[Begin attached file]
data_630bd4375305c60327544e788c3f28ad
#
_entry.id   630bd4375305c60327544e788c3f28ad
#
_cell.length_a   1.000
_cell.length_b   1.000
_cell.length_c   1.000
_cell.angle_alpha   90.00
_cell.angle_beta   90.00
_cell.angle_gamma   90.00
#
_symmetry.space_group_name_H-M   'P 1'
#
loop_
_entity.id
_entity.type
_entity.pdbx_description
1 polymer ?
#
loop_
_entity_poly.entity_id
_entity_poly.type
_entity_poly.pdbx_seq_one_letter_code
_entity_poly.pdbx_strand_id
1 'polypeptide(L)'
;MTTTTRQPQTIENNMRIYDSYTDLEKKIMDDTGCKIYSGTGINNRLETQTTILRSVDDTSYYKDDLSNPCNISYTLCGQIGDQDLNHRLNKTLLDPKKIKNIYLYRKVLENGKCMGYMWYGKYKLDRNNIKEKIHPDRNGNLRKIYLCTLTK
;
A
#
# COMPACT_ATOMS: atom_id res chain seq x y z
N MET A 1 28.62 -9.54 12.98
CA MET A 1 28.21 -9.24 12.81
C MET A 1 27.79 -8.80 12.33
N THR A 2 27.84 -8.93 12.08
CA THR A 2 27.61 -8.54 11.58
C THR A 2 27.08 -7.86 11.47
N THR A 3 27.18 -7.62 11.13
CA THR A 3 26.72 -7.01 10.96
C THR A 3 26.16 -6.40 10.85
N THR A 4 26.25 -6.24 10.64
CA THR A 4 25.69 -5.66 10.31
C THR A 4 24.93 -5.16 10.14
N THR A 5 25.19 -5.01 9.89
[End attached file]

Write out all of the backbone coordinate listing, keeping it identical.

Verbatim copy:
data_630bd4375305c60327544e788c3f28ad
#
_entry.id   630bd4375305c60327544e788c3f28ad
#
_cell.length_a   1.000
_cell.length_b   1.000
_cell.length_c   1.000
_cell.angle_alpha   90.00
_cell.angle_beta   90.00
_cell.angle_gamma   90.00
#
_symmetry.space_group_name_H-M   'P 1'
#
loop_
_entity.id
_entity.type
_entity.pdbx_description
1 polymer ?
#
loop_
_entity_poly.entity_id
_entity_poly.type
_entity_poly.pdbx_seq_one_letter_code
_entity_poly.pdbx_strand_id
1 'polypeptide(L)'
;MTTTTRQPQTIENNMRIYDSYTDLEKKIMDDTGCKIYSGTGINNRLETQTTILRSVDDTSYYKDDLSNPCNISYTLCGQIGDQDLNHRLNKTLLDPKKIKNIYLYRKVLENGKCMGYMWYGKYKLDRNNIKEKIHPDRNGNLRKIYLCTLTK
;
A
#
# COMPACT_ATOMS: atom_id res chain seq x y z
N MET A 1 28.62 -9.54 12.98
CA MET A 1 28.21 -9.24 12.81
C MET A 1 27.79 -8.80 12.33
N THR A 2 27.84 -8.93 12.08
CA THR A 2 27.61 -8.54 11.58
C THR A 2 27.08 -7.86 11.47
N THR A 3 27.18 -7.62 11.13
CA THR A 3 26.72 -7.01 10.96
C THR A 3 26.16 -6.40 10.85
N THR A 4 26.25 -6.24 10.64
CA THR A 4 25.69 -5.66 10.31
C THR A 4 24.93 -5.16 10.14
N THR A 5 25.19 -5.01 9.89